Sign up for our weekly newsletter
Waterfront Festival

Theatre Review: 9 to 5 the Musical

27 October 21 words: Kevin Stanley

Three underpaid, overworked and under appreciated women fight back

Fans of the 1980s film starring Dolly Parton will love this stage version of 9-5 The Musical as it’s full of life, colour and energy. It is introduced, and closed, by Dolly Parton herself by a pre-recorded video and the whole show is lots of fun.

It has attracted some criticism in recent years with less than glowing reviews, as people view it through a 21st century lens. Millennials may believe that it should be consigned to history as a sexist romp, not appropriate in a post-#MeToo, post-#Weinstein scandal world. But it does remain as a colourful homage to the 80s with well designed, colourful sets, well orchestrated scenery changes and plenty of enthusiasm from an energetic cast.

Three women are working the 9-5 office life. They’re tormented by the sexist, misogynistic boss. Underpaid, overworked and seriously under appreciated, they hatch a plot to turn the tables and bring about his downfall.

Violet is played with conviction by Louise Redknapp. Doralee is brought to life by Stephanie Chandos who does a fine impersonation of Dolly Parton and Violet is played by Vivian Panka who is perhaps the standout performer and a great singer. Company CEO Franklin Hart Jr. is played by Sean Needham who is clearly enjoying his time in the role, with a few winks to the audience.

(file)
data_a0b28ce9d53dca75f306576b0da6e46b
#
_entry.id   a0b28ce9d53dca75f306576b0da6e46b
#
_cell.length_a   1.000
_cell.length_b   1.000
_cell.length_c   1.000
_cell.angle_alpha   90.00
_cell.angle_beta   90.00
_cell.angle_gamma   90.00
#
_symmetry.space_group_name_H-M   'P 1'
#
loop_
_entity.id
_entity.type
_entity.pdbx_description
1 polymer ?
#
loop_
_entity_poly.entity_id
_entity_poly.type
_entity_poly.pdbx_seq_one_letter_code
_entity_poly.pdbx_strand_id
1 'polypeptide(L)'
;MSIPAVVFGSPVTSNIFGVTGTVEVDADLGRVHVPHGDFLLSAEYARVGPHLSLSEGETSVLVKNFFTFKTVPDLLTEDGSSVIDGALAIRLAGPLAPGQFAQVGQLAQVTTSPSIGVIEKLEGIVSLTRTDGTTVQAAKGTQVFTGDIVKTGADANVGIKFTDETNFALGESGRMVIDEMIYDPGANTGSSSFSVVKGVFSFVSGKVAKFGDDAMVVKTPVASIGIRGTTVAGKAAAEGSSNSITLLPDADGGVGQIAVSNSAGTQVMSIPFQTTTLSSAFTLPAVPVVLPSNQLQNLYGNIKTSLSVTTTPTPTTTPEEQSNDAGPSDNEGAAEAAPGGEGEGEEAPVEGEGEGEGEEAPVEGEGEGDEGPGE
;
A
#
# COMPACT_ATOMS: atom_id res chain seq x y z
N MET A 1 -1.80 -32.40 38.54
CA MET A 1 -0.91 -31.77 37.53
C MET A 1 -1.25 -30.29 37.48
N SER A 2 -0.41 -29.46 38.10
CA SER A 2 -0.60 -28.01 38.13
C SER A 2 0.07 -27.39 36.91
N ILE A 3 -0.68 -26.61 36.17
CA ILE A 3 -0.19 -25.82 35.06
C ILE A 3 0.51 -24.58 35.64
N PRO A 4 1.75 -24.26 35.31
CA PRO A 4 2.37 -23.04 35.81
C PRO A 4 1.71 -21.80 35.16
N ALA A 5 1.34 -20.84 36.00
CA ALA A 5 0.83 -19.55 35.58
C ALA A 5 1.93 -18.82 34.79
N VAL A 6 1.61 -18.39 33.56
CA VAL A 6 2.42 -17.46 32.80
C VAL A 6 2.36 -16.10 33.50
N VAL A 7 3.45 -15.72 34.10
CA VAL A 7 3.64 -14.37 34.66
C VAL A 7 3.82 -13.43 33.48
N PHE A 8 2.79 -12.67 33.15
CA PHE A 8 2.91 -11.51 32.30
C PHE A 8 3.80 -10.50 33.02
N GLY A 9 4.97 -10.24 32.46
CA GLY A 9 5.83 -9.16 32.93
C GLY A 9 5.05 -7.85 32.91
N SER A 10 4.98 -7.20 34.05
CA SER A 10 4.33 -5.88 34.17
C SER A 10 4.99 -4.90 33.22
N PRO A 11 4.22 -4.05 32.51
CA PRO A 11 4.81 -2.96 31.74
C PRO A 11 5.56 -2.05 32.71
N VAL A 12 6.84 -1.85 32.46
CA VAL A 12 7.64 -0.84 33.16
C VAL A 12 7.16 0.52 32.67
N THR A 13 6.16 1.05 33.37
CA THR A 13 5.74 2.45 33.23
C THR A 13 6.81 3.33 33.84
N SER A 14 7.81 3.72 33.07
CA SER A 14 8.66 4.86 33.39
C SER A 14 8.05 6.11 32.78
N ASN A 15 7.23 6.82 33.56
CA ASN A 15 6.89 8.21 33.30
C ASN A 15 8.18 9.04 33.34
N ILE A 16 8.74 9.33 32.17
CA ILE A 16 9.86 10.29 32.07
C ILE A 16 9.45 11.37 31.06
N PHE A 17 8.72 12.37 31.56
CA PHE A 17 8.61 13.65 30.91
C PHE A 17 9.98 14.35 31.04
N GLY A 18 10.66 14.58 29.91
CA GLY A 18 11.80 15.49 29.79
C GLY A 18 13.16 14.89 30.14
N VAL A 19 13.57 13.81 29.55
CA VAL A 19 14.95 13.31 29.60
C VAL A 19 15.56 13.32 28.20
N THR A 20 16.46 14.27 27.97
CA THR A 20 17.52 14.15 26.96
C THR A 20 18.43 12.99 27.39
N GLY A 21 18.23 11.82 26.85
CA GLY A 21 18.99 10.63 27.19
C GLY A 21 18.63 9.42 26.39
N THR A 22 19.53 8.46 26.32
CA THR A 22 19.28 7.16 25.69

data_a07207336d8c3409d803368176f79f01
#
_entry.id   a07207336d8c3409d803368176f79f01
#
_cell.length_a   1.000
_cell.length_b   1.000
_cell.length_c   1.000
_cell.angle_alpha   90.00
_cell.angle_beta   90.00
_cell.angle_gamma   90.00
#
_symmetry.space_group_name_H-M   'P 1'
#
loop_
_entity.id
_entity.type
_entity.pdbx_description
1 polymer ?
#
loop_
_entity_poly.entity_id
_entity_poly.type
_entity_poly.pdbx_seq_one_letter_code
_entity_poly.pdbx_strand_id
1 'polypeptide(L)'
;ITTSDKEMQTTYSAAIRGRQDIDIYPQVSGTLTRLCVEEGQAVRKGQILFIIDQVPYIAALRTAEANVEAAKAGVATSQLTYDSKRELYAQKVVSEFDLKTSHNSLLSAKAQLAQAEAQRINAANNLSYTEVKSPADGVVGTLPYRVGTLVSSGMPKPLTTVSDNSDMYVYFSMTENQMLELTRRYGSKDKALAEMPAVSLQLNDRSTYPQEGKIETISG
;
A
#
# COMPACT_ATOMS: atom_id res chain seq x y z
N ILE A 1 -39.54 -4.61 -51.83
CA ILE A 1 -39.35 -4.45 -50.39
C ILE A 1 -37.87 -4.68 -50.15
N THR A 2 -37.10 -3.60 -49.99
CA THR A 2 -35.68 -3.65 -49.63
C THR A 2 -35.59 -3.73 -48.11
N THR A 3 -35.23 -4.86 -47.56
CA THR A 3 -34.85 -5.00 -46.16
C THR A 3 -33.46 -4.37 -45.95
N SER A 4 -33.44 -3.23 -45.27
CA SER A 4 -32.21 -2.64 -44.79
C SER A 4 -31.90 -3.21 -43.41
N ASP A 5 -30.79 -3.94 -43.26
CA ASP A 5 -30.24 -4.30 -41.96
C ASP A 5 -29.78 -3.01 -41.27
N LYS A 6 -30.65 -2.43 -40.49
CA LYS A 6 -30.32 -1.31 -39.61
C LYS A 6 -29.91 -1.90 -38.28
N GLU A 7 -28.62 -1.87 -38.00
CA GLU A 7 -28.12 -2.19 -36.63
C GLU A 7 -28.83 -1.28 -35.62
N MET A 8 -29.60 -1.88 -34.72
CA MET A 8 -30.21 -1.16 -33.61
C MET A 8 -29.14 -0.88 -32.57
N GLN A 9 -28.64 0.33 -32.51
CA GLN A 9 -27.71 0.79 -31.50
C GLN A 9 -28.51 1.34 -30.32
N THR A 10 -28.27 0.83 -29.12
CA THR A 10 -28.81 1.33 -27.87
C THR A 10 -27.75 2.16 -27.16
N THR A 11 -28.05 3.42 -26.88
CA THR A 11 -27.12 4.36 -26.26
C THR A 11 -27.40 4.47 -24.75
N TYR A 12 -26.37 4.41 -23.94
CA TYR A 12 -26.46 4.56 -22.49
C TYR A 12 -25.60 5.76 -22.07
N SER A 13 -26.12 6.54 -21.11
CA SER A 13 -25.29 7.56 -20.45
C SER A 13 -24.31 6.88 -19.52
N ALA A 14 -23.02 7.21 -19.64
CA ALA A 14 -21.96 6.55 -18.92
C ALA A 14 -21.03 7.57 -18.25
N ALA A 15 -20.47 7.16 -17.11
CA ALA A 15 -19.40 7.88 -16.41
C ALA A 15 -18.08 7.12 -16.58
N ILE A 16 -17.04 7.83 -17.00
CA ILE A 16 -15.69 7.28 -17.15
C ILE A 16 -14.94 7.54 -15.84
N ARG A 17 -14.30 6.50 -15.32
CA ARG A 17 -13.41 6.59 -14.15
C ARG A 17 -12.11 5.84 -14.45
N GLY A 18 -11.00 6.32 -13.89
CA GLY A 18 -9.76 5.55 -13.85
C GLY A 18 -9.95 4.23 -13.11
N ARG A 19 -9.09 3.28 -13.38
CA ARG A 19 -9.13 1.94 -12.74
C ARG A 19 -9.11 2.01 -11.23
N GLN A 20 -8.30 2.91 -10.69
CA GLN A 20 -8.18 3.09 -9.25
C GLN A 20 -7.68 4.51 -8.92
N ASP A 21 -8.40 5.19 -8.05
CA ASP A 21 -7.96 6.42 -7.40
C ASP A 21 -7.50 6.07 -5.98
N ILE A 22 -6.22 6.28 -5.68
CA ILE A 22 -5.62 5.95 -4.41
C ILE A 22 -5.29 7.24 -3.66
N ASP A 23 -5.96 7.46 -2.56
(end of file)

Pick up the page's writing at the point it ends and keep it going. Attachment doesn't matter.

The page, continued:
The first half of the show does contain more than a few sexist jokes and a few rather lewd situations. Apparently perfectly normal in the 80s, but four decades later they do feel somewhat tasteless and outdated due to the huge shift in socio-economic politics over the years. Women in tight skirts being ogled by the sleazy boss etc., does make for a few uneasy moments but the Nottingham audience seem to appreciate that this is all now intended as satire and that the acting is tongue in cheek and played for (albeit cheap) laughs rather than being played straight. The rip roaring laughter that these jokes might have been meet with back in the day now produce drier laughs.

The 80s have been perfectly recreated here, the production values are high, the set is full of colour, the live music played to the songs is very welcome and lively, and the energy and commitment from the actors is impressive. The themes of gender equality, equal pay and women’s rights are all put front and centre and the overall message is a positive one, that sees the women win in the end and promote women’s rights.

This show is all about celebrating women. And I think that it does it very well.

9-5 The Musical plays at Nottingham's Theatre Royal until Saturday 30 October 2021.

trch.co.uk

 

We have a favour to ask…

LeftLion is Nottingham’s meeting point for information about what’s going on in our city, from the established organisations to the grassroots. We want to keep what we do free to all to access, but increasingly we are relying on revenue from our readers to continue. Can you spare a few quid each month to support us?

Support LeftLion now